“We are banking on the U.S. because we are confident that it could give even better results, we are looking for the best partners to have the brand represented there in the most effective way,” he noted, mentioning a deal with Dallas-based children’s wear store The Tot, where the brand will bring its kid’s, women’s and home collections in November.
The collaboration was teased this summer when The Tot installed a pop-up shop in the Hamptons, offering the brand’s products. According to Conti Caponi, this drew the interest of another Hamptons retailer and two top New York stores with which the company is “in talks, with one retailer interested in homeware and the other more keen on children’s wear. We are very happy because they’re both really important retail institutions,” said Conti Caponi, who preferred to keep names of the stores under wraps.
Retail expansion is also the focus of the plan for the Russian market. To this end the ongoing collaboration with Moscow’s Tsum will be extended to units in Saint Petersburg and Barvikha starting with fall.
Noting that the company could have gone global earlier, Conti Caponi highlighted that the firm lagged in terms of production assets. “Paradoxically the real challenge for us was the wholesale [channel]. It represents a whole new world as we want to mix these two models, in order to foster our sales and brand awareness,” he added.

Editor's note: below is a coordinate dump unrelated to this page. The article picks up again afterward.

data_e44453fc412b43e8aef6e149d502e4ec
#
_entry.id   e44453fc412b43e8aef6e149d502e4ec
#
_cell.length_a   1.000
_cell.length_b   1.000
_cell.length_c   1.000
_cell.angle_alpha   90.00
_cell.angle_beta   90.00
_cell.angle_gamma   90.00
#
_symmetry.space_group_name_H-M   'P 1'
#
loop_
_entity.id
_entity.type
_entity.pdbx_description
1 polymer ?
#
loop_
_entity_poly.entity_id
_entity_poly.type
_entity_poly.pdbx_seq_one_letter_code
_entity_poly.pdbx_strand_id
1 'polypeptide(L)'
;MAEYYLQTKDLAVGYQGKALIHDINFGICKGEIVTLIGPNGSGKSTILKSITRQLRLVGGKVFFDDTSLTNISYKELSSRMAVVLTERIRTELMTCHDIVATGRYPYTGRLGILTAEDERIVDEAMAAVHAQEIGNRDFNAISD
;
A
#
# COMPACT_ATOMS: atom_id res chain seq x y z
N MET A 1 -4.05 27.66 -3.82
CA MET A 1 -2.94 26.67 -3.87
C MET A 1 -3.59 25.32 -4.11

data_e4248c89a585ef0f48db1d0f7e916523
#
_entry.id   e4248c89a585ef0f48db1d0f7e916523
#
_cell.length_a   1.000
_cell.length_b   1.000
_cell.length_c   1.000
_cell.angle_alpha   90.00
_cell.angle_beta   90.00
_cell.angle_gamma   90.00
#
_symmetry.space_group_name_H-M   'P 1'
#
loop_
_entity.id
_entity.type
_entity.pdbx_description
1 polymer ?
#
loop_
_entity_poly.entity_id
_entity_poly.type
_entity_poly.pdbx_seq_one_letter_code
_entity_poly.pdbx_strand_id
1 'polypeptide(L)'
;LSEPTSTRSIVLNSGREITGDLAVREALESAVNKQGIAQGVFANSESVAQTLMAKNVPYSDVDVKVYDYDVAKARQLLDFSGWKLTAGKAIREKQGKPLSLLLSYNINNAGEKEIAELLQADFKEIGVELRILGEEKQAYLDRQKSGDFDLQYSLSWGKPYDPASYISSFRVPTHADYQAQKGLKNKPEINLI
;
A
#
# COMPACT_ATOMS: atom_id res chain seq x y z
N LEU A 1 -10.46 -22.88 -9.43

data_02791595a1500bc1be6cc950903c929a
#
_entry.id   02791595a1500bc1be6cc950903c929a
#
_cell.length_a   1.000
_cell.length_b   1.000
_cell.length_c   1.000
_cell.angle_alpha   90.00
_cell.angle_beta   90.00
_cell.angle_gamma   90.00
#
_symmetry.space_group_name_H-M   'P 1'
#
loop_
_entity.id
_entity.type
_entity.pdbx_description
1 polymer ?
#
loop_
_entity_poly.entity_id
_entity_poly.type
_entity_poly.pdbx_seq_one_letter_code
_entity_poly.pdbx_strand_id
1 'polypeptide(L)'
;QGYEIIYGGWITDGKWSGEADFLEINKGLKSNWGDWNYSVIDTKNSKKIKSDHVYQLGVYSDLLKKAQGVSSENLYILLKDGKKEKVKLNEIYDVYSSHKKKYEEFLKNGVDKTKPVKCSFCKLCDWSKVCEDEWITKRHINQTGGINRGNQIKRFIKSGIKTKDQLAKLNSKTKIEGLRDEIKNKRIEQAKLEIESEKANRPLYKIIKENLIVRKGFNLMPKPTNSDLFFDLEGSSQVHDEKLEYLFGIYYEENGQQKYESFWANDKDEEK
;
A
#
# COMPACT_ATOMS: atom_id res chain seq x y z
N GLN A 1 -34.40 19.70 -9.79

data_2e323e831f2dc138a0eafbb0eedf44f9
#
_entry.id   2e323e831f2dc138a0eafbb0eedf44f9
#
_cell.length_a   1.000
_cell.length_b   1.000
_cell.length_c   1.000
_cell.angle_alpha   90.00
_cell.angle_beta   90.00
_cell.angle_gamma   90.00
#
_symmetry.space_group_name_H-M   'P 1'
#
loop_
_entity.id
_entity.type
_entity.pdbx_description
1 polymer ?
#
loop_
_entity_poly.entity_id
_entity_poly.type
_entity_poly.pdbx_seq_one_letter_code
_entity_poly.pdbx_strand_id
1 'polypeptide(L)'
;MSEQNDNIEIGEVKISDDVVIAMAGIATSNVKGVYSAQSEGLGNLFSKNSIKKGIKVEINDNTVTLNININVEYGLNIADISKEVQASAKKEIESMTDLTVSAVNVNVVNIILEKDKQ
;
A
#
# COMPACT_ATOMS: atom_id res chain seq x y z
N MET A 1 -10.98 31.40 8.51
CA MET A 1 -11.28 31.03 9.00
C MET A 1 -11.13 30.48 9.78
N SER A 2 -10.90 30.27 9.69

The Loretta Caponi atelier counts 15 employees and has outsourced part of its production to embroiderers across the Tuscany region. “To this end our challenge is more cultural than it is sales-related, it has to do with our [audacity], we want to promote the artisanal pipeline across Tuscany,” he said.
The company ended 2017 with revenues slightly more than one million euros and Conti Caponi was confident, projecting a year-on-year growth of 15 to 20 percent, boosted by all sales channels, to which the brand will add an online shop “hopefully” by the end of the year. “We want to set up our online studio, with the right compromise between the feeling a customer has when entering our [physical] atelier and the new course of the label.”